March 15, 2022Read More
In celebration of Black History Month, we offer a few recent MBA related highlights.
National Black MBA Association: Improving African American Representation Within Business Schools
The NBMBAAA recently explored the barriers many African Americans face in pursuing higher business education. The first critical challenge is cost. GMAC’s Key Diversity Statistics reported that more than two-thirds of black candidates plan on taking out student loans, compared with 53% of non-underrepresented applicants. Around 30% of the latter group plan on receiving financial support from their parents to fund graduate school, as compared to 14% of African Americans.
To address the cost issue, NBMBAA has established 40 collegiate partnerships with schools to provide scholarship funding to black students. The collegiate partnerships are designed to close the gap for those individuals who have the credentials but not the resources to pursue higher business education.
Another critical challenge is that dominant stereotypes of African Americans must be challenged to ensure fairer representation. Professor Steven Rogers, senior lecturer at Harvard Business School says he was struck by the lack of black figures in case studies – less than 1% of the case studies published by HBS feature black business leaders.
This lack of recognition inspired him to design the Black Business Leaders and Entrepreneurship initiative at HBS – a course that utilizes cases focused exclusively on black protagonists. One of the case studies includes Ebony magazine. In the spirit of a true entrepreneur, Ebony founder John Johnson identified a distinct lack of black representation within the media and publishing industry. Ebony magazine challenged distorted stereotypes of African Americans perpetuated in mainstream outlets and addressed an underserved market. According to Rogers, Harvard produces around 80% of the case studies used in business schools globally, thereby increasing representation from black protagonists has far reaching impact.
To read the full article, click here.
HBS: Diversifying Our Case Protagonists: How Is Harvard Business School Doing a Year Later?
After George Floyd’s murder and the emergence of the Black Lives Matter movement, HBS examined itself with a critical eye. One of the school’s shortcomings was the same lack of case studies involving underrepresented-minority protagonists that HBS lecturer Rogers discovered. In June 2020, the MBA Student Association took action to create the “Juneteenth Case Pledge”. The pledge asked faculty members to commit to writing a case featuring a Black protagonist by Juneteenth (June 19) 2021, or 2022 at latest.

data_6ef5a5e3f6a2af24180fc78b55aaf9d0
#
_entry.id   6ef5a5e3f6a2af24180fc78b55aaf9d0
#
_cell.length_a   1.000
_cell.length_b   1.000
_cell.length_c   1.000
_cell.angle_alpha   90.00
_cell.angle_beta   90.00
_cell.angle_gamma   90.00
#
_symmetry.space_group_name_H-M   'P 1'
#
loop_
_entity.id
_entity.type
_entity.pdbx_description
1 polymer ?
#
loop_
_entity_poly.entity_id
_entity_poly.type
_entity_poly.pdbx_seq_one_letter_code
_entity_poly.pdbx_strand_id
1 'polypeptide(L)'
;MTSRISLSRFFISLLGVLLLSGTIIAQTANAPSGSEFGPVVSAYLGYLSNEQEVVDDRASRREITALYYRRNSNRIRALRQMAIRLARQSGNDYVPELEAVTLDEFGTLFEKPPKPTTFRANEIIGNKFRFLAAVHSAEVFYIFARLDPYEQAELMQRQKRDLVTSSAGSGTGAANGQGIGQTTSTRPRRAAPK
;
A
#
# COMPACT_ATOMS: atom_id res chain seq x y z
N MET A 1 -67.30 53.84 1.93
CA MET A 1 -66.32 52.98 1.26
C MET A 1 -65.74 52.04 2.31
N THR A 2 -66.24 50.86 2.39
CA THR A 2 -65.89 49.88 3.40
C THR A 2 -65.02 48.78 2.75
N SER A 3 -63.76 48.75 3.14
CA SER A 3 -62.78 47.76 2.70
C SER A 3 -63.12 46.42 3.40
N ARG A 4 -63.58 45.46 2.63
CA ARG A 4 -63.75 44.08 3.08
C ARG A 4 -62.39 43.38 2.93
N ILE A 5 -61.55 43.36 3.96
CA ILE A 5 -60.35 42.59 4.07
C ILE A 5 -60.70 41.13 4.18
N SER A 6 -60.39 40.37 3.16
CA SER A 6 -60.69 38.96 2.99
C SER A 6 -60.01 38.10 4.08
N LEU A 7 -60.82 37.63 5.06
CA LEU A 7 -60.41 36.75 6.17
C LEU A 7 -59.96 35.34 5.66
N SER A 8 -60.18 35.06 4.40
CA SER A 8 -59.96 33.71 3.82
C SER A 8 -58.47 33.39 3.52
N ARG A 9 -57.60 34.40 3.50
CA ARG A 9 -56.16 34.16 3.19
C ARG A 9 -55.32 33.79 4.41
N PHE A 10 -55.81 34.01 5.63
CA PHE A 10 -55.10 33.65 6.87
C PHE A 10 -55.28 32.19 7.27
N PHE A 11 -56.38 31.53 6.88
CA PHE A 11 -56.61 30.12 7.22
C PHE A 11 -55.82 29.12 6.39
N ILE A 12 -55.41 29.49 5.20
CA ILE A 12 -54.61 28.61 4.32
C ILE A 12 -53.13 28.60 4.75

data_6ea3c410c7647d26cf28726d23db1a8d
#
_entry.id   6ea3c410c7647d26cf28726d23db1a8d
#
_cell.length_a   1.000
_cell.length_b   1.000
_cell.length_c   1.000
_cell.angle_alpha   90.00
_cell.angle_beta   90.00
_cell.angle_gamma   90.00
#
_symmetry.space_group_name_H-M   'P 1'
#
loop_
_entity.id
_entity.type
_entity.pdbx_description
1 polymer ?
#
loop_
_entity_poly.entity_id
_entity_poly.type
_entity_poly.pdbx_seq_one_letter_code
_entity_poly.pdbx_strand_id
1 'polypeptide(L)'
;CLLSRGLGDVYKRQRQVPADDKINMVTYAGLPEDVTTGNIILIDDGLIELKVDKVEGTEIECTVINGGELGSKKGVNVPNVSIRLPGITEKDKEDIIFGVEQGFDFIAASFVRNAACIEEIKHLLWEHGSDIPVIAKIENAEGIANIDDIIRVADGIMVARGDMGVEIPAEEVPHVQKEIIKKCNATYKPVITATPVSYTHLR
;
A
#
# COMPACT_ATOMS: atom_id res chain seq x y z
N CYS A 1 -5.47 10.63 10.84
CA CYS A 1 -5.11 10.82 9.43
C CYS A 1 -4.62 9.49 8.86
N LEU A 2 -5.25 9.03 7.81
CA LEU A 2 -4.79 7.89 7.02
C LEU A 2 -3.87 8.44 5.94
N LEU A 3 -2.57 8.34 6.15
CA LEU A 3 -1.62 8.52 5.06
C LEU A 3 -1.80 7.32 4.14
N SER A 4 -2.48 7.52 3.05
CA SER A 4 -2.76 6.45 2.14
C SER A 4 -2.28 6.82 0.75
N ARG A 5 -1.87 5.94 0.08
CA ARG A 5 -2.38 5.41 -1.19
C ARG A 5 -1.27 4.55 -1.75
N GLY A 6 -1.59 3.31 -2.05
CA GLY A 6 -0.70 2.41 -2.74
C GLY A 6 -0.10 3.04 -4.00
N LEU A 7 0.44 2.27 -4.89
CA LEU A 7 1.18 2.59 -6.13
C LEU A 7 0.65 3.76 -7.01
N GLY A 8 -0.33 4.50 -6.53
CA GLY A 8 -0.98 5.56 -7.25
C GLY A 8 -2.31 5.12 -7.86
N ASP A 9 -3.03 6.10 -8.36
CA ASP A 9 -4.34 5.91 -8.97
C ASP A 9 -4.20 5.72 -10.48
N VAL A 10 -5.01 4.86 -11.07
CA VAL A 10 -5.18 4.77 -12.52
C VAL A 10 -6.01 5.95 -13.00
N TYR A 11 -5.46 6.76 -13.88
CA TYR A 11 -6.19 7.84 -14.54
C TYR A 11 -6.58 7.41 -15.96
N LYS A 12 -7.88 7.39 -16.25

In addition, the drive for protagonist diversity became a focus for the HBS Dean’s Anti-Racism Task Force, which comprises faculty, staff, students, and alumni. Its seven workstreams included one on the curriculum, which explored the challenge of creating organizational processes and infrastructure to sustainably increase the representation of diverse protagonists in the classroom. The steps that followed included reaching out to the HBS African American Alumni Association, current students, and faculty to identify promising case leads.
As a result of this effort, faculty completed more than 70 cases involving Black or African American protagonists, with another 50 cases still in process. Faculty also completed more than 90 cases featuring protagonists who are LatinX/Hispanic, Asian or Asian American/Pacific Islander, or Native American or other Indigenous people. On average, HBS faculty produce about 400 cases each year, so the 160 completed cases represent a significant percentage of the overall number. In terms of course placement, the number of cases taught in the first year Required Curriculum (in 2020-2021) with Black or African American protagonists increased by nearly 60 percent, giving students more exposure to leaders of varying backgrounds.
To read the full article, click here.